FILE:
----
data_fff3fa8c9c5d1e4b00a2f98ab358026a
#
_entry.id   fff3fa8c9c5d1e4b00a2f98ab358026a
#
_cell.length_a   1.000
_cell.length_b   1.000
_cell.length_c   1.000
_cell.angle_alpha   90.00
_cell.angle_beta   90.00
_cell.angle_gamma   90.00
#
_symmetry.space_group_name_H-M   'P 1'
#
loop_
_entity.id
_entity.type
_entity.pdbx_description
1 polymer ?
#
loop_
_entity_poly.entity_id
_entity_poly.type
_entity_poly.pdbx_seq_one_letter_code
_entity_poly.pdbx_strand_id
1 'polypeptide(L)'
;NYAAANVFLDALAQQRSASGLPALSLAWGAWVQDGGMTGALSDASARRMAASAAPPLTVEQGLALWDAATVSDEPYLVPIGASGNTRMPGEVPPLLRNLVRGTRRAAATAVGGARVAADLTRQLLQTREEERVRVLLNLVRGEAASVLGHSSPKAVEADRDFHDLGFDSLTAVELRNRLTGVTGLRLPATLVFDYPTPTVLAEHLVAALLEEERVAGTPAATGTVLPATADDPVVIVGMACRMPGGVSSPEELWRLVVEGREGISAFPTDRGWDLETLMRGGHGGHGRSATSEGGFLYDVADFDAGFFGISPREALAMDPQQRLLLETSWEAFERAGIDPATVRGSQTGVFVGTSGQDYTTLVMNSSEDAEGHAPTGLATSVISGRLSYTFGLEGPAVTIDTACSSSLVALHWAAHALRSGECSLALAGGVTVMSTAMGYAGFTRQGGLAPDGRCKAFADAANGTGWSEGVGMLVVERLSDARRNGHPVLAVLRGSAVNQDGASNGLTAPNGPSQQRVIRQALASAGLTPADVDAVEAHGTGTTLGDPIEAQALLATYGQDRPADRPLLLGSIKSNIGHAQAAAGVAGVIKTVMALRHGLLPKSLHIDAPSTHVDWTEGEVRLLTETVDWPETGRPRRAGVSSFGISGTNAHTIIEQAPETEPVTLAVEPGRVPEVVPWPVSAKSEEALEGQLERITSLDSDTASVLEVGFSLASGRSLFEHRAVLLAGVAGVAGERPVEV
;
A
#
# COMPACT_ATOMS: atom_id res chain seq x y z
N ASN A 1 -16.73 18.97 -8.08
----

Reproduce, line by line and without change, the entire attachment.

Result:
data_fff3fa8c9c5d1e4b00a2f98ab358026a
#
_entry.id   fff3fa8c9c5d1e4b00a2f98ab358026a
#
_cell.length_a   1.000
_cell.length_b   1.000
_cell.length_c   1.000
_cell.angle_alpha   90.00
_cell.angle_beta   90.00
_cell.angle_gamma   90.00
#
_symmetry.space_group_name_H-M   'P 1'
#
loop_
_entity.id
_entity.type
_entity.pdbx_description
1 polymer ?
#
loop_
_entity_poly.entity_id
_entity_poly.type
_entity_poly.pdbx_seq_one_letter_code
_entity_poly.pdbx_strand_id
1 'polypeptide(L)'
;NYAAANVFLDALAQQRSASGLPALSLAWGAWVQDGGMTGALSDASARRMAASAAPPLTVEQGLALWDAATVSDEPYLVPIGASGNTRMPGEVPPLLRNLVRGTRRAAATAVGGARVAADLTRQLLQTREEERVRVLLNLVRGEAASVLGHSSPKAVEADRDFHDLGFDSLTAVELRNRLTGVTGLRLPATLVFDYPTPTVLAEHLVAALLEEERVAGTPAATGTVLPATADDPVVIVGMACRMPGGVSSPEELWRLVVEGREGISAFPTDRGWDLETLMRGGHGGHGRSATSEGGFLYDVADFDAGFFGISPREALAMDPQQRLLLETSWEAFERAGIDPATVRGSQTGVFVGTSGQDYTTLVMNSSEDAEGHAPTGLATSVISGRLSYTFGLEGPAVTIDTACSSSLVALHWAAHALRSGECSLALAGGVTVMSTAMGYAGFTRQGGLAPDGRCKAFADAANGTGWSEGVGMLVVERLSDARRNGHPVLAVLRGSAVNQDGASNGLTAPNGPSQQRVIRQALASAGLTPADVDAVEAHGTGTTLGDPIEAQALLATYGQDRPADRPLLLGSIKSNIGHAQAAAGVAGVIKTVMALRHGLLPKSLHIDAPSTHVDWTEGEVRLLTETVDWPETGRPRRAGVSSFGISGTNAHTIIEQAPETEPVTLAVEPGRVPEVVPWPVSAKSEEALEGQLERITSLDSDTASVLEVGFSLASGRSLFEHRAVLLAGVAGVAGERPVEV
;
A
#
# COMPACT_ATOMS: atom_id res chain seq x y z
N ASN A 1 -16.73 18.97 -8.08